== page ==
Port: it is not the wind or the sun that is running your air conditioner at the moment
This week, in particular, has been a hot one. We’ve all relied on our power grid to keep these air conditioners running and our homes and offices to stay bearable.
And guess what power source made these air conditioners run? it was not wind or solar but the much maligned coal-fired power stations. The ones that the various green energy activists and lobbyists have told us are irrelevant.
Not very profitable.
Anachronisms of the past.
This early afternoon, as temperatures peak and electricity demand peaks, I took a look at the real-time energy mix figures for the Midwest Independent System Operator (MISO) network, which serves North Dakota and much of our region to the south and east.
Coal, at that time, provided over 45% of the grid’s energy. Natural gas 35%, and nuclear nearly 12%. Wind and solar combined for just over 4%.
This screenshot from the Midwest Independent System Operator website shows the grid power mix on July 20, 2021 at 1:35 p.m. EST.
I also looked at the figures of the South West Power Pool (SPP) grid, which serves parts of North Dakota not covered by MISO and points south and west. Once again, the coal carried the load.
Coal was 48.2%, natural gas increased 33.8% and nuclear nearly 5%. Wind and solar combined provided less than 8%.
This screenshot from the Southwest Power Pool website shows the power generation mix for the power grid on July 20, 2021 at 1:30 p.m. Central time.
At this point, some of the blinkered charcoal shakers will point out that these numbers prove a point. This is natural gas it eats away at the market share of coal, not wind and solar.
Natural gas has been promoted as a way to support intermittent energy sources like wind and solar – gas-fired “peak plants” can be raised and lowered much faster than coal or nuclear power plants – and there are problems with leaning so heavily on it.
Price volatility is one of them. Those of us who pay electricity bills in our area are currently paying the bill for soaring natural gas prices over the winter. Americans entered the summer cooling season with natural gas prices that were 96% higher in June than the year before. It should be remembered that the production of natural gas is closely linked to the production of oil.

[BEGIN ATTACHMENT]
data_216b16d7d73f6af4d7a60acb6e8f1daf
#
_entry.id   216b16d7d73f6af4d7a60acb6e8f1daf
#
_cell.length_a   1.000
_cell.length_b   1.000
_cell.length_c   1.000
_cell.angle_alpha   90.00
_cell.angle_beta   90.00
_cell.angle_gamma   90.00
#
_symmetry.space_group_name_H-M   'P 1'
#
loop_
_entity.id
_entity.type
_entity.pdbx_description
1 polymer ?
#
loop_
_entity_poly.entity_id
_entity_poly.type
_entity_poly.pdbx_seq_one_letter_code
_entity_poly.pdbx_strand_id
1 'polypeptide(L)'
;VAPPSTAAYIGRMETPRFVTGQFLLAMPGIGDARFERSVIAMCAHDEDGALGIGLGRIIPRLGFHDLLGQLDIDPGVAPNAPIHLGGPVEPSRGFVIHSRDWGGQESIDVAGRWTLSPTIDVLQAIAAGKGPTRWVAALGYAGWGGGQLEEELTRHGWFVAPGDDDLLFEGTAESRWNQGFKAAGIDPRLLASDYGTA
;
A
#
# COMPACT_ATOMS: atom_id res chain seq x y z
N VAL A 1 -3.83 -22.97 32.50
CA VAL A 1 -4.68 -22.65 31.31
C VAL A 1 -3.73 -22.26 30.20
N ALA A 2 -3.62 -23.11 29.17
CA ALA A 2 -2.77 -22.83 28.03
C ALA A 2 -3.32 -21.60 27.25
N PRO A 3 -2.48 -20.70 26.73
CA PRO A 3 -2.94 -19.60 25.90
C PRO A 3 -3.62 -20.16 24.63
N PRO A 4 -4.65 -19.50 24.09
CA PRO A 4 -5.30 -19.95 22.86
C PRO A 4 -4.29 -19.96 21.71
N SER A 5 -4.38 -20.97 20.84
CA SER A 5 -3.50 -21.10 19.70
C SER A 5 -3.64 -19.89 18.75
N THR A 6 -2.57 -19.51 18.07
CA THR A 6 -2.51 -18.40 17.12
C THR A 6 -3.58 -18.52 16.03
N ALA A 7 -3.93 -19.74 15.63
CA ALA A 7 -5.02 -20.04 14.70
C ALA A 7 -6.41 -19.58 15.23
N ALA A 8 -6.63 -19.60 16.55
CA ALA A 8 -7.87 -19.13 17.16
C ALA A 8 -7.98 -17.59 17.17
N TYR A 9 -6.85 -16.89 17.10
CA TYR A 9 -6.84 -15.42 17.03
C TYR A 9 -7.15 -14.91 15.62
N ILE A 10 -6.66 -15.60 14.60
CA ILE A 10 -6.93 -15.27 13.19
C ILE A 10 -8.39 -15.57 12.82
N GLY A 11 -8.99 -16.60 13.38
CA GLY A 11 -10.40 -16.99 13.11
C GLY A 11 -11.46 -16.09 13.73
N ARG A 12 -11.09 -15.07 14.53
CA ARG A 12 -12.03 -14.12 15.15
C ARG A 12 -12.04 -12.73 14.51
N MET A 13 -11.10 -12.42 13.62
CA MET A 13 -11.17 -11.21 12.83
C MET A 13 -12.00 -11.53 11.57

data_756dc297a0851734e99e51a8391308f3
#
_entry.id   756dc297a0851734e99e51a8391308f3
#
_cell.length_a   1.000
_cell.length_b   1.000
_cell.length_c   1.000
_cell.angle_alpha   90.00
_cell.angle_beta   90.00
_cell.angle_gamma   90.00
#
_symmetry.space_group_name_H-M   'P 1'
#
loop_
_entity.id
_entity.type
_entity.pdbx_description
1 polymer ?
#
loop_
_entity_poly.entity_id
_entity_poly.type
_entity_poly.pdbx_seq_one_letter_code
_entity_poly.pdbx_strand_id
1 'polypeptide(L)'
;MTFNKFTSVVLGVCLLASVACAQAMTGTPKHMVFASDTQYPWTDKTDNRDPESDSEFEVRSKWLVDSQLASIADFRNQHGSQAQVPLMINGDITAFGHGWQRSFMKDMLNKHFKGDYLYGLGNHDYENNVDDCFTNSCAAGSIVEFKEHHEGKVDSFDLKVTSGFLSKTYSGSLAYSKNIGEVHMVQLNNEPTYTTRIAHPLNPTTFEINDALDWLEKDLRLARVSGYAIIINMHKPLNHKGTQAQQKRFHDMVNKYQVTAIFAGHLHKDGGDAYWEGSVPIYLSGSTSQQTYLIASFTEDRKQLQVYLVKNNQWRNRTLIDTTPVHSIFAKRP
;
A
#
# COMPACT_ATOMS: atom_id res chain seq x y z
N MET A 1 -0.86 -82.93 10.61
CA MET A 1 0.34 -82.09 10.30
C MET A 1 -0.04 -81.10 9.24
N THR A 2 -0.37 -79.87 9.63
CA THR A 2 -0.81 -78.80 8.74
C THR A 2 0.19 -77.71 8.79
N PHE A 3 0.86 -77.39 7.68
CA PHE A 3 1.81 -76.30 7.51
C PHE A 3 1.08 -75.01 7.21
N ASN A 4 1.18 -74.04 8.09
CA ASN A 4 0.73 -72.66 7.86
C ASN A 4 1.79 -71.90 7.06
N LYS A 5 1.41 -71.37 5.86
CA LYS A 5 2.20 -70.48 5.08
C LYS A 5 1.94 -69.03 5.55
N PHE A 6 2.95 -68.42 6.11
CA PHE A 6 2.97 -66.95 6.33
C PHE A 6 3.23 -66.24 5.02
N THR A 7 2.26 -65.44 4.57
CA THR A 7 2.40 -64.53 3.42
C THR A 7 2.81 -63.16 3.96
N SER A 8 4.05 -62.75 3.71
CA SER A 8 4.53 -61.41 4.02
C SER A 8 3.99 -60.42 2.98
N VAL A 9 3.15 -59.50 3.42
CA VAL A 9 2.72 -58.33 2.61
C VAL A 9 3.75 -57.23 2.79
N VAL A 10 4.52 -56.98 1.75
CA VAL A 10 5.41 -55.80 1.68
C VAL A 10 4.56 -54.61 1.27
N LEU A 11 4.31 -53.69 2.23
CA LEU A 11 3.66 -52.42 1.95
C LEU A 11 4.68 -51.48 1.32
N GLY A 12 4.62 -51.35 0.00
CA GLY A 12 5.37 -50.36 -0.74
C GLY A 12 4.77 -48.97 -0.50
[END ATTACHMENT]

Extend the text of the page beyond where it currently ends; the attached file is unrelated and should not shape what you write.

We all know how volatile oil markets can be. Why would it surprise us that gas markets are also a figurative roller coaster? And remember, the politics around natural gas – which, again, is still part of the fossil fuel industry – is as volatile as its prices.
The same kind of fossil fuel activism that targets coal and oil also targets natural gas, although we are becoming more dependent on it as a source of electricity.
Is this what we want for electricity prices? Constant, unpredictable peaks and troughs of the same variety we see with gasoline prices?
Coal prices, meanwhile, are stable. The performance of coal-fired power plants is reliable and predictable. And, with some investment in human ingenuity, we’re getting so close to cracking the code on carbon emissions with capture technology, among other initiatives, that anti-charcoal activists are in fusion mode.
Activists, lobbyists and political experts want you to believe that coal is dead, even though we rely on coal to keep our homes comfortable and our businesses open.
Maybe it’s time to get out of the bubble of their fabulism, driven as it is by crony ideology and capitalism, and live in the real world?
To comment on this article, visit www.sayanythingblog.com
Rob Port, Founder of SayAnythingBlog.com, is a Forum Communications commentator. Contact him on Twitter at @robport or by email at [email protected]